As of Friday, new regulations come into force, under which employees using laptops may request that their employer equip their workstation with a stationary monitor or an additional stand. Companies must also provide – at the request of employees – footrests. However, this will not happen immediately, the law gives employers half a year to adapt to the changed health and safety guidelines.
New obligations for employers and rights for employees are introduced by the amended regulation of the Minister of Family and Social Policy on occupational health and safety in positions equipped with screen monitors.
“After over 20 years of occupational health and safety regulations in force at positions equipped with screen monitors, we have new regulations in this regard. (…) The new regulations are intended to be a response to modern technological progress, as well as to correspond to the amended labor law provisions, e.g. “in the field of remote work” – indicated the consulting company Grant Thornton.
An additional monitor or stand from the employer
Thanks to the new regulations, employees who use laptops at work will have the right to equip their workstation with an additional screen monitor. An alternative will be a stand that allows the laptop screen to be positioned so that its upper edge is at the employee’s eye level.
In both cases, employees should also receive an additional keyboard and mouse. As we read in the regulation, the issue of an additional screen or stand will apply to employees who use portable devices for at least half of their daily work. working time.
Additionally, if an employee uses documents while performing his duties, he may request that the employer equip the workstation with a document holder with adjustable height, inclination and distance. At the employee’s request, the workstation should also be equipped with a footrest.
“The obligation to organize his/her work station in the place indicated by him and agreed with the employer has been transferred to the employee performing remote work,” emphasized experts from Grant Thornton. They also added that “the employer may inspect a remote employee in terms of occupational health and safety.”
Reimbursement of not only glasses, but also contact lenses
Moreover, according to current regulations, the employer is obliged to provide glasses for an employee working at a screen monitor if an occupational medicine doctor issued a certificate during a check-up that the employee needs them while working at a computer. Now this will also apply to contact lenses.
To receive reimbursement, the employee must work at the monitor for at least four hours per day. The employee must take the invoice for the purchase of glasses in his name and surname and give it to the employer.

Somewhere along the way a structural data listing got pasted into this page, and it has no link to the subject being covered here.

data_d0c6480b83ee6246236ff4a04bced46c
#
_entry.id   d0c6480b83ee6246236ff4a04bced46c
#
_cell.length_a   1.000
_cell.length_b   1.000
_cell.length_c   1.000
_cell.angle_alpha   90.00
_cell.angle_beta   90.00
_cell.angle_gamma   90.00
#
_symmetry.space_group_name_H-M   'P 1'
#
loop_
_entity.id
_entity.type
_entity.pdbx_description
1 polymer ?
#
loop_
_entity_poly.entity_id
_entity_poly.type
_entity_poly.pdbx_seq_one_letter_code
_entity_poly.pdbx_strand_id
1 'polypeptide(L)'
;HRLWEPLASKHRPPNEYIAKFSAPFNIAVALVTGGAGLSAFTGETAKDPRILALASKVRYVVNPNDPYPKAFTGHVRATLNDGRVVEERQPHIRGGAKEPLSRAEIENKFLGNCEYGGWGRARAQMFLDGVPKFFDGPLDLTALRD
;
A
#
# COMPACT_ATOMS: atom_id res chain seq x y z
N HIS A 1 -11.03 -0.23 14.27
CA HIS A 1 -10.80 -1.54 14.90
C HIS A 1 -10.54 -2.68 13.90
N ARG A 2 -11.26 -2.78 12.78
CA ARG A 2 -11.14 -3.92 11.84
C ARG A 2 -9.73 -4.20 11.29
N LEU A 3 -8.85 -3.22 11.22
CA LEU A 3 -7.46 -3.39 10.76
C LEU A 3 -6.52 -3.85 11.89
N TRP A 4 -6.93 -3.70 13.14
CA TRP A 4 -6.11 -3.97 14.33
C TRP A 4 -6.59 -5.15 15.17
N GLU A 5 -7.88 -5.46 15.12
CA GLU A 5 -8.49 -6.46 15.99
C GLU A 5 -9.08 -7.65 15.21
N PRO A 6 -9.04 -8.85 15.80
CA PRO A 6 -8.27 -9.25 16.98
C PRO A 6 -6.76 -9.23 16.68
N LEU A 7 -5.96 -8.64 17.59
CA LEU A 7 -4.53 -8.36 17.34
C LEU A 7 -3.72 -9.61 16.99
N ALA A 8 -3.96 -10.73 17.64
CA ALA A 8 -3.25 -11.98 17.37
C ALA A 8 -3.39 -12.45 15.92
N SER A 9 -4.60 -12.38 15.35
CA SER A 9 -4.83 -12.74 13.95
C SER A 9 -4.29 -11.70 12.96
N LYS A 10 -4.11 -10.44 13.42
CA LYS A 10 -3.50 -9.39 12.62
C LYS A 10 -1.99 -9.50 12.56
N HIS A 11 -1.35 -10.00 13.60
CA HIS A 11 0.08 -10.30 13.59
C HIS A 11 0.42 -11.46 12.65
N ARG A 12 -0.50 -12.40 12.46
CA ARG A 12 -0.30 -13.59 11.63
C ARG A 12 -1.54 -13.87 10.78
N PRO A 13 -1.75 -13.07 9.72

Typically, employee glasses are reimbursed every four years because that is how often check-ups are performed for employees working with computers.
The new regulation also specifies the minimum requirements that the workplace should meet. “A workstation equipped with a screen monitor should be designed in such a way that the employee is provided with sufficient working space to enable placing all manually operated elements within the reach of the upper limbs,” the justification for the regulation states.
The regulation also specifies requirements for workplace lighting. According to the regulations, it should ensure visual comfort and be adapted to the type of work performed. “Direct glare from fixtures, windows, transparent or translucent walls or bright surfaces of the room, as well as reflected glare from the screen monitor should be limited, in particular by using appropriate lighting fixtures and installing devices that eliminate excessive sunlight falling on the workstation,” we read.
“Several key issues arising from the current wording of the regulation remain unchanged. This includes, among others, the at least 5-minute break that employees are entitled to after each hour of work while operating a screen monitor (included in working time), and the definition of an employee who is entitled to to use the above break. In the light of the new regulations, an employee is still a person employed by the employer who uses a screen monitor during work for at least half of the daily working time (including an apprentice and trainee),” explained Grant Thornton.
How long does the employer have until?
The consulting company’s experts also indicated that “employers will be obliged to adapt workplaces equipped with screen monitors created before the date of entry into force of the new regulation to the minimum requirements of occupational health and safety and ergonomics within 6 months from the date of entry into force of this regulation.”
“This means that employers (who already had workplaces equipped with screen monitors before November 17, 2023) should have their workplaces prepared in accordance with the new regulations around mid-May 2024.” – they said.
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